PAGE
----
PHILADELPHIA (CN) — The Covid-19 pandemic has brought big political changes to Pennsylvania, which has five members of Congress up for re-election.
With the number of in-person polling places cut way down throughout the state, the June 2 primary will be the first in state history in which voters can vote by mail without providing a reason.
Originally scheduled to be held April 28, the 2020 primary is also the first in which the state will provide voters and poll workers with cleaning supplies and personal protective equipment like surgical masks, gloves and hand sanitizer.
Pennsylvania has seen fewer volunteers sign up for poll-site duty, and most locations used in previous elections are unable to accommodate voters within social-distancing guidelines put in place to limit the spread of the novel coronavirus.
Incumbent candidates are running for all five House seats, split 3-2 between Democrats and Republicans. As a state that has closed primaries, all will see challenges from members of their own parties at the polls in a few days.
In the 1st Congressional District, located in Southeast of Philadelphia, incumbent Republican Brian Fitzpatrick is polling ahead his more conservative-leaning challenger Andrew Meehan.
Meehan calls out Fitzpatrick on his campaign site for voting “again and again with Democrats” on issues including gun bans, the federal health care law, carbon taxes, “biological men in women’s sports,” and “publicly condemning President Trump as a ‘racist.’”
Fitzpatrick was first elected in 2016 and was one of a few local Republicans to hang on during the blue wave in the 2018 midterm elections. He classifies himself as “an independent voice for the people” and has not yet endorsed Trump’s re-election.
While Democratic voters slightly outnumber Republicans in the Bucks County-area district, they have struggled to hold political seats. Democrats only took control of the Bucks County government this past November for the first time since 1983.
Finello has made health care reform central on her platform, stating she wants to lower the cost of insurance and prescription drugs and make it easier to get health care. Hurwitz, who identifies as a technology entrepreneur, is a champion for fair tax issues and says he wants to work to enforce big companies like Amazon and Walmart pay their fair share and reduce the financial burden placed on the lower and middle classes.
In the 7th Congressional District, incumbent Democrat Susan Wild is expected to easily win her primary election. Wild, a former city solicitor for Allentown, took the district’s open seat in 2018 after moderate Republican Charlie Dent retired.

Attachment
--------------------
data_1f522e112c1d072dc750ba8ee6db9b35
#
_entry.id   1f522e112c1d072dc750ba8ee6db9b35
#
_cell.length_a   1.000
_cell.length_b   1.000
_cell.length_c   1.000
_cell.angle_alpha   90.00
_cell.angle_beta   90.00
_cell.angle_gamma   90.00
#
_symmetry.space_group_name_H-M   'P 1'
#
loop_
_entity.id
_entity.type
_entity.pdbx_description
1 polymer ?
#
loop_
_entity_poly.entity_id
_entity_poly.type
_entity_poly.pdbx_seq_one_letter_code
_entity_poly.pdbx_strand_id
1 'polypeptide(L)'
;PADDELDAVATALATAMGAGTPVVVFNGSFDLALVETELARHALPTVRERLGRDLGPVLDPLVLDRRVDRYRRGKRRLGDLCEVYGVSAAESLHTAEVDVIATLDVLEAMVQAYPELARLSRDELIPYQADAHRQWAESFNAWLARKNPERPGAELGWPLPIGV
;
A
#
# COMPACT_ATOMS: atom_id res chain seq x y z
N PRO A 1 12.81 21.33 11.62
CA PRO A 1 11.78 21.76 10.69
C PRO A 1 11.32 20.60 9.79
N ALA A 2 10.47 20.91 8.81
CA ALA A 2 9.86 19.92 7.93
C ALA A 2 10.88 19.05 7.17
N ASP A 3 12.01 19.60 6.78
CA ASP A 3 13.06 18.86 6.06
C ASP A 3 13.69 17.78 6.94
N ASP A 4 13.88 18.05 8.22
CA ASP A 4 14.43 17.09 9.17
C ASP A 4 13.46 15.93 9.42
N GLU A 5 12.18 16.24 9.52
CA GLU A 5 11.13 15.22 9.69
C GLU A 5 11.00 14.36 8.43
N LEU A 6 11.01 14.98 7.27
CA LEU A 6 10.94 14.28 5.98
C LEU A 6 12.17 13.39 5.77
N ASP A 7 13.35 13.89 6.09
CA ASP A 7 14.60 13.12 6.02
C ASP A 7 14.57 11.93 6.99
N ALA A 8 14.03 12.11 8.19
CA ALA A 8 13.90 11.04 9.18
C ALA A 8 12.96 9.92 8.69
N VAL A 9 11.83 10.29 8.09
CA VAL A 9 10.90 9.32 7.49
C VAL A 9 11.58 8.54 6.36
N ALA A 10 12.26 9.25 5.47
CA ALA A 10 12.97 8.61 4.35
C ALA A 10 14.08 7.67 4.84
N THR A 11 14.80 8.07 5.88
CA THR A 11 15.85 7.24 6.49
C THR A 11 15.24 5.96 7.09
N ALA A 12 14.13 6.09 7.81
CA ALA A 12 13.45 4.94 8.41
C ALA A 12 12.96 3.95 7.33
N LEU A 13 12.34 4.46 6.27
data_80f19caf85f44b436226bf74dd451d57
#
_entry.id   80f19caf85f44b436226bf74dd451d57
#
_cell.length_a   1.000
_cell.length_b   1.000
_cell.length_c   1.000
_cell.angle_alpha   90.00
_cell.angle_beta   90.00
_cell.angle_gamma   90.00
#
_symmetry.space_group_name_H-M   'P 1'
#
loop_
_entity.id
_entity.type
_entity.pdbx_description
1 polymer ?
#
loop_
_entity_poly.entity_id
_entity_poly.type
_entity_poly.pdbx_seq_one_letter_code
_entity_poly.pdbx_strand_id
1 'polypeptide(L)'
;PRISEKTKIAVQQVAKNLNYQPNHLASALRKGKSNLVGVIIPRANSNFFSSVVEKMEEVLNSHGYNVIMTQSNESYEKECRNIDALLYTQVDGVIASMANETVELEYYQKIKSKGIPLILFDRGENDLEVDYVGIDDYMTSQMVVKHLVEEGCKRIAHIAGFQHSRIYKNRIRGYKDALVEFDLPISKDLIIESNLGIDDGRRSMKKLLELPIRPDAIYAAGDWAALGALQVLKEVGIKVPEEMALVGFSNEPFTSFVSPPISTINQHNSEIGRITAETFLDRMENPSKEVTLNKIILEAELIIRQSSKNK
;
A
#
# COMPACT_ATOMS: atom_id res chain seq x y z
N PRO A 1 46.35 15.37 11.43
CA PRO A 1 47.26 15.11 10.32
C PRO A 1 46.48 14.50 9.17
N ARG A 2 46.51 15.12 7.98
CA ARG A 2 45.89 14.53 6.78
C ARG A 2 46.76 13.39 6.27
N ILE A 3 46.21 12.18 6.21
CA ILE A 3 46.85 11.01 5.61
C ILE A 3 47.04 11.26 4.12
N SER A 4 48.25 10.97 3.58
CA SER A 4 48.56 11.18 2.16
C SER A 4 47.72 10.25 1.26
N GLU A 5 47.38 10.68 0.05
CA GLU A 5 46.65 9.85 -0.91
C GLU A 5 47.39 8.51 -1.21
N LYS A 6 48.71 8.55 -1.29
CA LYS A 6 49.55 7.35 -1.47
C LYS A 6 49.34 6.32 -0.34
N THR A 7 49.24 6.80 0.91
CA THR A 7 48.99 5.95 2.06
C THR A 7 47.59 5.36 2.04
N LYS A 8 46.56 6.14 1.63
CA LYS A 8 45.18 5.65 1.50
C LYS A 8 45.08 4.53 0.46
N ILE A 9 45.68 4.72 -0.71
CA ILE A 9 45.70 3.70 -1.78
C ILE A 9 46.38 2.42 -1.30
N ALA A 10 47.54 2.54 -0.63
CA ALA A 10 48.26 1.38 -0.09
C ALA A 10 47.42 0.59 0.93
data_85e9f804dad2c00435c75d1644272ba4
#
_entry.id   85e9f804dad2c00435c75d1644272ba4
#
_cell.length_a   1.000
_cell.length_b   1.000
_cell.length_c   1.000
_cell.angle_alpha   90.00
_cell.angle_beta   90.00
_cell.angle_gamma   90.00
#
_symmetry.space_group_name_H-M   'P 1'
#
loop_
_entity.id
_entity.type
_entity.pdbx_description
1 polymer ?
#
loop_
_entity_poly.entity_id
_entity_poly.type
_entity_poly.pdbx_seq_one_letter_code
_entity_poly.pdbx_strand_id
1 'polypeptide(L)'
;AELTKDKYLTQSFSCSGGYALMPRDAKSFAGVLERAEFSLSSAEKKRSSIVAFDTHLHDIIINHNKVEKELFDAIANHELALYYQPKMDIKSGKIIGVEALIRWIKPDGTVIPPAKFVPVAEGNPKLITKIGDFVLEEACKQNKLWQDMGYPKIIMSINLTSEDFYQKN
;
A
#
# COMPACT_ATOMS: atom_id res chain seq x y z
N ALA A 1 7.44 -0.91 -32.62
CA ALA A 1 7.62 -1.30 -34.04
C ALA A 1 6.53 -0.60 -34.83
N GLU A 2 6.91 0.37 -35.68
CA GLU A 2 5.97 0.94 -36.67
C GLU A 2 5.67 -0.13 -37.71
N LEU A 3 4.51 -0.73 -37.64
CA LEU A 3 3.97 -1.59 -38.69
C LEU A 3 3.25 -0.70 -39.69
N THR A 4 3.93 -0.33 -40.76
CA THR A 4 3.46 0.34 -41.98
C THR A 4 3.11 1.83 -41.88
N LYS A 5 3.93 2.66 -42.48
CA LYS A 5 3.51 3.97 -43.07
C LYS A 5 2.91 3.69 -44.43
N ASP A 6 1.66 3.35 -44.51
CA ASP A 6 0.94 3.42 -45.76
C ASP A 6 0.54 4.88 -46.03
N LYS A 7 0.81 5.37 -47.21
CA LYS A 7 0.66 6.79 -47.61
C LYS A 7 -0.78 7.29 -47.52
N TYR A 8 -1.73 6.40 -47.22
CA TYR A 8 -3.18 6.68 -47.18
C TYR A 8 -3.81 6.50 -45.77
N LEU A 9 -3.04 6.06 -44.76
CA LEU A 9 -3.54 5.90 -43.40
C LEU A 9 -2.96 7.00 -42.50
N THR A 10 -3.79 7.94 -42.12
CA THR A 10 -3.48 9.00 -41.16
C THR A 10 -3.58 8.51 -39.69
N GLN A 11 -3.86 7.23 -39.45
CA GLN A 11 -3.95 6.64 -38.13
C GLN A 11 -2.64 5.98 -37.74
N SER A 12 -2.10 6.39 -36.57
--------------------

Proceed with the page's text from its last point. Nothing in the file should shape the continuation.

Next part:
In the Republican race, Dean Browning, a former Lehigh County commissioner who has been on ballots for years, is running against Lisa Scheller, a multimillionaire who runs a Schuylkill County manufacturing company and has financed a number of local Republican campaigns.
Both are Trump supporters, but the president has endorsed Scheller. “She strongly supports our Military, Vets, Small Businesses and the Second Amendment,” Trump tweeted last week, saying she “will fight for the incredible people of Pennsylvania in Congress!”
The six are former Trump appointee Jim Bognet; 24-year-old former Capitol Hill staffer Mike Cammisa; Luzerne Councilman Harry Haas; veterans Earl Garnville and Teddy Daniels; and 71-year-old former Hazleton Mayor Mike Marsicano.
In the 10th Congressional District, two Democrats are competing to run in the fall against Republican Scott Perry, who has served since 2013. Democrat Tom Brier is an attorney who has pledged to “never accept a dime of corporate money” and supports the Green New Deal and tax reform. Up against him is Pennsylvania Auditor General Eugene DePasquale, whose big issues include expanding the Affordable Care Act and a $15 minimum wage.
In the 17th Congressional District, Democrat Connor Lamb, a lawyer and former Marine who represents the suburbs of Pittsburgh, does not face a significant challenger in the primary. His challenger in the fall will be Republican Sean Parnell, a former military captain and Trump supporter.
As state officials expect most votes to be cast by mail, it will likely take a few days to count all votes.